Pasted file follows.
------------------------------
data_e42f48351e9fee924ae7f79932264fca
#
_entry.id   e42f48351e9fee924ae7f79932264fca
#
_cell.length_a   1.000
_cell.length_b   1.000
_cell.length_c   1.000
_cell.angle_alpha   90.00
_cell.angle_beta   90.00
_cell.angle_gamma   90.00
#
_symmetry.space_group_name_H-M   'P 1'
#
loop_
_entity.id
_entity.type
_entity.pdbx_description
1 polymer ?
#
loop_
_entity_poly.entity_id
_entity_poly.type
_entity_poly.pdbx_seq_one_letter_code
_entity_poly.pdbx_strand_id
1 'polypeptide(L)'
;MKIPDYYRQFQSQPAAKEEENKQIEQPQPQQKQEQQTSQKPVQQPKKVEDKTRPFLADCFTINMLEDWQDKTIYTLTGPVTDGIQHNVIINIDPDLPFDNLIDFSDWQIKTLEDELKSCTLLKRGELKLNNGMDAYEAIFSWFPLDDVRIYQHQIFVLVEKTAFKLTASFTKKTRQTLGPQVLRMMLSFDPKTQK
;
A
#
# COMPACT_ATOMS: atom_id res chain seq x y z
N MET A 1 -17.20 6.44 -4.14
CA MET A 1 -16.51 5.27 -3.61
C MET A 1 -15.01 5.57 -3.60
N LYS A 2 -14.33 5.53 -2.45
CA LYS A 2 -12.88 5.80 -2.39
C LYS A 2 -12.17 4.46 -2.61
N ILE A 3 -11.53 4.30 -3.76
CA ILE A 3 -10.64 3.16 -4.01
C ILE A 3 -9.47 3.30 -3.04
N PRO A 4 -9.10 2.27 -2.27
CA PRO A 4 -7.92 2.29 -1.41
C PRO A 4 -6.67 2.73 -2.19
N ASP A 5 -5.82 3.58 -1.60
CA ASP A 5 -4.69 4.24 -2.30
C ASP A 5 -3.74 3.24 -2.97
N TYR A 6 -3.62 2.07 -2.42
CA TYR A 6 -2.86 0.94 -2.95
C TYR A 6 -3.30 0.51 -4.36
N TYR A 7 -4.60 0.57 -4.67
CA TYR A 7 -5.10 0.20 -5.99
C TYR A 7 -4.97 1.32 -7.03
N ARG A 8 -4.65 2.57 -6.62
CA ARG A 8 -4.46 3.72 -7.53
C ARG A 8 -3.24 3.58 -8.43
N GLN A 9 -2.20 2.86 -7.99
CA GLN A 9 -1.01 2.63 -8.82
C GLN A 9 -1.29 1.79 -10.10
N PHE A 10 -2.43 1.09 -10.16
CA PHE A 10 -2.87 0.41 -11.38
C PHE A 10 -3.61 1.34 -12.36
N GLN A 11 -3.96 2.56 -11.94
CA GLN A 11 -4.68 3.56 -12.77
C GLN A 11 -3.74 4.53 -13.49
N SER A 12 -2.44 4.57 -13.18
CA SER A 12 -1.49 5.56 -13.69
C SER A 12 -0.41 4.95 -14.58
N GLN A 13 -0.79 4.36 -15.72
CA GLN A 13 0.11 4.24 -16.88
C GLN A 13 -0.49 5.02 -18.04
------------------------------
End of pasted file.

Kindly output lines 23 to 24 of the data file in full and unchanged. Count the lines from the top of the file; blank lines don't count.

_entity_poly.pdbx_seq_one_letter_code
_entity_poly.pdbx_strand_id